Stairs above stair

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brasilmom

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Hello everyone, happy new year. A bit odd sounding thread, but that is what I need to accomplish. I have a pantry that is above the staircase that goes to the basement. I have only a small square flat area and then 2 boxes to cover the incline from the ceiling for the staircase below it. Does that make sense? We removed one of the boxes so to install steps and gain some space in the pantry. Got the stringers and the problem appeared. The incline of the ceiling is far more steep that the incline of the stringer. We can perhaps cut the stringer to adjust the incline but we would have to make the first step taller than recommended. I am looking for solutions on how to approach this and get the steps installed. Anyone here has faced the same predicament? Thanks
 
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bud16415

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If you can post a couple photos of what you are dealing with we will be able to offer more advice. :coffee:
 

brasilmom

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DA5BED8E-BCBE-444F-8B0B-C36E50D2ECA7.jpegThe box was where the new drywall was placed. And then there is the other "box" creating another step of sorts. We do not want to remove that other step.
 

brasilmom

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50029AA5-6D03-4CA3-8E16-FECD424294C8.jpeg A better view of the top box. There was an aquarium in there and took a hue amount of space in the pantry. We removed it all together and want to maximize the pantry.

As we see it, we may have no option other than making our own stringer. Do you see the same? Thank you
 

brasilmom

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I think the biggest concern here is to make it to code, but the odds are great and we may not be able to find a solution to that.
 

Sparky617

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So the stair stringers in the picture were covered by a drywall box, you don't have stairs here, since they don't seem to lead anywhere but to your pantry shelf. If my understanding is correct you could make the steps into shelves. Without knowing the headroom on the basement stairs I can't say whether you could cut into the ceiling of the stairs to make your pantry floor bigger. I strongly suspect you can't.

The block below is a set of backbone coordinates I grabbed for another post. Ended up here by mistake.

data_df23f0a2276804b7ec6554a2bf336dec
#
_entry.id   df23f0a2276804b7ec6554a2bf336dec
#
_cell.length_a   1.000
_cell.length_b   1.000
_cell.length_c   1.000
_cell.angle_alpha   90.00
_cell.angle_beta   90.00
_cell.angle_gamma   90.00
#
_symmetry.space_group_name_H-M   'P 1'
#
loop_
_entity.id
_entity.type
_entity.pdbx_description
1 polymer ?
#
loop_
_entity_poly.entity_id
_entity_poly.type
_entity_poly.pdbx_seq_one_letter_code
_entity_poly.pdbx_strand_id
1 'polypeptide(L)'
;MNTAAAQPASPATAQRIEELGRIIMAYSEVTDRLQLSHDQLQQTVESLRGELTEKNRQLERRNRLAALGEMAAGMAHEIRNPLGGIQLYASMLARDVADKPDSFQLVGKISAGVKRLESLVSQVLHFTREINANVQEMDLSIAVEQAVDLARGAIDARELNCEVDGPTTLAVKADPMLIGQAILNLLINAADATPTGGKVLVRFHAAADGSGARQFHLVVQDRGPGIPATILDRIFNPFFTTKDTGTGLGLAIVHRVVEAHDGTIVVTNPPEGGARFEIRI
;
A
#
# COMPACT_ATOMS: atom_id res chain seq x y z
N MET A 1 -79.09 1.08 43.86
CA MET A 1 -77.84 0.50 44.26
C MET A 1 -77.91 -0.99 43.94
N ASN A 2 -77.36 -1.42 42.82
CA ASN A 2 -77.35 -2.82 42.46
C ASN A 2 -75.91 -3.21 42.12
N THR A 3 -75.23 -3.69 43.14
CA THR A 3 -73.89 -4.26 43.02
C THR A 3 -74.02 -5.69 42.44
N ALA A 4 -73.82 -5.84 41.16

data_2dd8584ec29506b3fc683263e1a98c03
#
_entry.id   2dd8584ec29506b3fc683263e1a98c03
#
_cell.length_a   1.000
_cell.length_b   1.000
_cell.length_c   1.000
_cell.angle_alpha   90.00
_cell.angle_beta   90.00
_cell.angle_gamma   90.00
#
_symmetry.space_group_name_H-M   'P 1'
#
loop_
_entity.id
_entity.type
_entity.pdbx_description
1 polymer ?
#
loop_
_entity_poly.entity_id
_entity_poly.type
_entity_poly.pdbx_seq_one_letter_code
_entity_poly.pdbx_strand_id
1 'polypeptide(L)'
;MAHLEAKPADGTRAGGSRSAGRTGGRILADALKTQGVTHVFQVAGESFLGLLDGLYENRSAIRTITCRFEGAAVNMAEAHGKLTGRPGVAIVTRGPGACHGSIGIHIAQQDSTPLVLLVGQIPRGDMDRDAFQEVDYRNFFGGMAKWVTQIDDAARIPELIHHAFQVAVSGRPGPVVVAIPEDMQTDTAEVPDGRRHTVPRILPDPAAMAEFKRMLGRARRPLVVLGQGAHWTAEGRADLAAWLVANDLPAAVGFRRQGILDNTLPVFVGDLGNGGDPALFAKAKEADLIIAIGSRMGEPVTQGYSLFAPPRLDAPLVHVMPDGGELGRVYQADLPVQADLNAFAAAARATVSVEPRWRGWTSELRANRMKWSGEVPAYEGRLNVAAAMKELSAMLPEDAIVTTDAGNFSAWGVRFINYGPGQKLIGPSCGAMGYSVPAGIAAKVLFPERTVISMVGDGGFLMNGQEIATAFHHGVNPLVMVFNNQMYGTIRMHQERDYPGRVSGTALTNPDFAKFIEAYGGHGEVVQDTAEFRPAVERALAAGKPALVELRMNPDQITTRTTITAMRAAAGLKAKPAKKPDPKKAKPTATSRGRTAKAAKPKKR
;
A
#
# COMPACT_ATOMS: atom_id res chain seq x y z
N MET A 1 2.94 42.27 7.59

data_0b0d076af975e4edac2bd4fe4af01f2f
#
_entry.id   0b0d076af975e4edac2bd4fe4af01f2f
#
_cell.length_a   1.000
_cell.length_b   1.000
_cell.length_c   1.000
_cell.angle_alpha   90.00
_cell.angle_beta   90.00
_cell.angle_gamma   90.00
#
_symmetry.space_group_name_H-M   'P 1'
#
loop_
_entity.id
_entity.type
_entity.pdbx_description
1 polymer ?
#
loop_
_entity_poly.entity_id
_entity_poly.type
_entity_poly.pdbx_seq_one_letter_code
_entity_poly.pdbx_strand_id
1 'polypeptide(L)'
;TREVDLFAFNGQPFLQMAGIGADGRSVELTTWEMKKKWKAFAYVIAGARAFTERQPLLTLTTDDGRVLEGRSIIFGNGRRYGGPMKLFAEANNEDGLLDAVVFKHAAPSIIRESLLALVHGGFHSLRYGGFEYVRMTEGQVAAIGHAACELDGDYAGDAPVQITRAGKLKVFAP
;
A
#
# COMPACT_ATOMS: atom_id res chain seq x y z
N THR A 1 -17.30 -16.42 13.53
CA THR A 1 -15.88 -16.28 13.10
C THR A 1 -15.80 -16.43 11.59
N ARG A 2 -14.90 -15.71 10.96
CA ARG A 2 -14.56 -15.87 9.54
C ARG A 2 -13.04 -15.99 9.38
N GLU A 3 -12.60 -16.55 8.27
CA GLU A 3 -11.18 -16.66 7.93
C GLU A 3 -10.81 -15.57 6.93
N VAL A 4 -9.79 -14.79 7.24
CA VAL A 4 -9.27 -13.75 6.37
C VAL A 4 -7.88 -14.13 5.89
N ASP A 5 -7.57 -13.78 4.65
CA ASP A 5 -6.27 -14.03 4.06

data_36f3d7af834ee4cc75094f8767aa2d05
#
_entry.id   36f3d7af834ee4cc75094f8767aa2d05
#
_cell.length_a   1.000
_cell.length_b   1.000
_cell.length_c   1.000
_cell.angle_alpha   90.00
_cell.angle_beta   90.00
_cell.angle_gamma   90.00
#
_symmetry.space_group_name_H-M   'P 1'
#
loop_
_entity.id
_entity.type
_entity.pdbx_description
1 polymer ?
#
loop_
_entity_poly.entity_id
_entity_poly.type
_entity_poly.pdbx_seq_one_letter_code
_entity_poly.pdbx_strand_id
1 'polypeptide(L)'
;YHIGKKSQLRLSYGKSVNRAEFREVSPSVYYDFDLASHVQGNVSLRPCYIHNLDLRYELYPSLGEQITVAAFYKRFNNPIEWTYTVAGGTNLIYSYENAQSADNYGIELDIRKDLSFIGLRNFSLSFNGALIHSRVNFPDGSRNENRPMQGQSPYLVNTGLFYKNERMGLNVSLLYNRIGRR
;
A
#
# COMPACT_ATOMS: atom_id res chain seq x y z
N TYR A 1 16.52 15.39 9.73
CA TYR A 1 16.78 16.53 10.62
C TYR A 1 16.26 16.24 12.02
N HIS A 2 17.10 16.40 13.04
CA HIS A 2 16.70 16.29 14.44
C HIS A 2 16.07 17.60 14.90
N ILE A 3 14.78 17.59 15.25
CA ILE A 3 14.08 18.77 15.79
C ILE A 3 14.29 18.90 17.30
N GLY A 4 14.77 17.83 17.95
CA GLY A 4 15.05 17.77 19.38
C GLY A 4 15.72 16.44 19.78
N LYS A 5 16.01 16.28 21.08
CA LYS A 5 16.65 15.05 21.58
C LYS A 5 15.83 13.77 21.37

brasilmom

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So the stair stringers in the picture were covered by a drywall box, you don't have stairs here, since they don't seem to lead anywhere but to your pantry shelf. If my understanding is correct you could make the steps into shelves. Without knowing the headroom on the basement stairs I can't say whether you could cut into the ceiling of the stairs to make your pantry floor bigger. I strongly suspect you can't.
The stingers we placed them in there because there is where we would like to add steps. The incline show is the ceiling for the stairs to the basement, so this is above the ceiling. We could not cut the ceiling to make the floor bigger. We can only add the steps to gain better access to the top shelves and the one above the top box. Clear as mud?
 

Flyover

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So you want to climb stairs to reach the shelf? Odd but I like it. Could you do with just one step (the bottom one) or do you need all three?
 

brasilmom

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So you want to climb stairs to reach the shelf? Odd but I like it. Could you do with just one step (the bottom one) or do you need all three?
One step would be too little. The height for the stringer as shown is about 24". Then the bow on top goes another 26" and then there is a depth on the top of that box that is over 30". I want to make couple shelving on that back wall over the top box, hence me trying to get the step. Let me see if I can get a better photo.
 

Bob Reynolds